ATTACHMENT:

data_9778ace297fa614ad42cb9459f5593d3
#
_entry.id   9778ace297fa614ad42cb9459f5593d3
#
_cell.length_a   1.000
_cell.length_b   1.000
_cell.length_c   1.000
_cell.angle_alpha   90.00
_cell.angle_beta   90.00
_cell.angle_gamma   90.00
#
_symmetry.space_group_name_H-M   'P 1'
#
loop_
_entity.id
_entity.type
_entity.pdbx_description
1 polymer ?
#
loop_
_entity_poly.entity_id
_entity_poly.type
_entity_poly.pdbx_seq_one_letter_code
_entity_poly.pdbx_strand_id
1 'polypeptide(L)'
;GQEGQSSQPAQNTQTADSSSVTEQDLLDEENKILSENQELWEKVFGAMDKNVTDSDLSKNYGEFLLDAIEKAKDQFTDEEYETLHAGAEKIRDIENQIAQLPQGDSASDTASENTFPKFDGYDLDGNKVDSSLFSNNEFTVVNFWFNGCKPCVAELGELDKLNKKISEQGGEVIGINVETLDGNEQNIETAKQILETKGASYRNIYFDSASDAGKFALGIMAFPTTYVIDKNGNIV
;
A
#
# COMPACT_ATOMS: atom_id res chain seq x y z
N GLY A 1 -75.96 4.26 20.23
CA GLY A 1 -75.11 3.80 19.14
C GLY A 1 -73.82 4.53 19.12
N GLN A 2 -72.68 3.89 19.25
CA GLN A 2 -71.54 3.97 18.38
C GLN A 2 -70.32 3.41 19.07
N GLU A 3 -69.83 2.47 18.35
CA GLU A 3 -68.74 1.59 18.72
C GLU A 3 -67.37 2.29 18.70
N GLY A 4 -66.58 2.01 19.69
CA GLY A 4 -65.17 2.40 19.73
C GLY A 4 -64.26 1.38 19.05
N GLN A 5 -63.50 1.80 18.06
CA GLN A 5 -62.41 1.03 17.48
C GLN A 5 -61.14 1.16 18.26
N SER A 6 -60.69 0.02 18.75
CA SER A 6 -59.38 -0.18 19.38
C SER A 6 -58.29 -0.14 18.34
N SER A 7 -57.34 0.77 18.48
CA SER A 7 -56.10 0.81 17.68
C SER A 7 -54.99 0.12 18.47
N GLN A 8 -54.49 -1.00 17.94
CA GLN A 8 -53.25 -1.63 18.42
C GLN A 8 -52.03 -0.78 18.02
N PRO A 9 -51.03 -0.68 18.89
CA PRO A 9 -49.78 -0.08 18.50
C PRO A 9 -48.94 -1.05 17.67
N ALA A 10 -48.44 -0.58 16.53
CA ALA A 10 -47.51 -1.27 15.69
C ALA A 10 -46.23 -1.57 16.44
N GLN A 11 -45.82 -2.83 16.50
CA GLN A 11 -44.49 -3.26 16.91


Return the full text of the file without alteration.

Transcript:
data_9778ace297fa614ad42cb9459f5593d3
#
_entry.id   9778ace297fa614ad42cb9459f5593d3
#
_cell.length_a   1.000
_cell.length_b   1.000
_cell.length_c   1.000
_cell.angle_alpha   90.00
_cell.angle_beta   90.00
_cell.angle_gamma   90.00
#
_symmetry.space_group_name_H-M   'P 1'
#
loop_
_entity.id
_entity.type
_entity.pdbx_description
1 polymer ?
#
loop_
_entity_poly.entity_id
_entity_poly.type
_entity_poly.pdbx_seq_one_letter_code
_entity_poly.pdbx_strand_id
1 'polypeptide(L)'
;GQEGQSSQPAQNTQTADSSSVTEQDLLDEENKILSENQELWEKVFGAMDKNVTDSDLSKNYGEFLLDAIEKAKDQFTDEEYETLHAGAEKIRDIENQIAQLPQGDSASDTASENTFPKFDGYDLDGNKVDSSLFSNNEFTVVNFWFNGCKPCVAELGELDKLNKKISEQGGEVIGINVETLDGNEQNIETAKQILETKGASYRNIYFDSASDAGKFALGIMAFPTTYVIDKNGNIV
;
A
#
# COMPACT_ATOMS: atom_id res chain seq x y z
N GLY A 1 -75.96 4.26 20.23
CA GLY A 1 -75.11 3.80 19.14
C GLY A 1 -73.82 4.53 19.12
N GLN A 2 -72.68 3.89 19.25
CA GLN A 2 -71.54 3.97 18.38
C GLN A 2 -70.32 3.41 19.07
N GLU A 3 -69.83 2.47 18.35
CA GLU A 3 -68.74 1.59 18.72
C GLU A 3 -67.37 2.29 18.70
N GLY A 4 -66.58 2.01 19.69
CA GLY A 4 -65.17 2.40 19.73
C GLY A 4 -64.26 1.38 19.05
N GLN A 5 -63.50 1.80 18.06
CA GLN A 5 -62.41 1.03 17.48
C GLN A 5 -61.14 1.16 18.26
N SER A 6 -60.69 0.02 18.75
CA SER A 6 -59.38 -0.18 19.38
C SER A 6 -58.29 -0.14 18.34
N SER A 7 -57.34 0.77 18.48
CA SER A 7 -56.10 0.81 17.68
C SER A 7 -54.99 0.12 18.47
N GLN A 8 -54.49 -1.00 17.94
CA GLN A 8 -53.25 -1.63 18.42
C GLN A 8 -52.03 -0.78 18.02
N PRO A 9 -51.03 -0.68 18.89
CA PRO A 9 -49.78 -0.08 18.50
C PRO A 9 -48.94 -1.05 17.67
N ALA A 10 -48.44 -0.58 16.53
CA ALA A 10 -47.51 -1.27 15.69
C ALA A 10 -46.23 -1.57 16.44
N GLN A 11 -45.82 -2.83 16.50
CA GLN A 11 -44.49 -3.26 16.91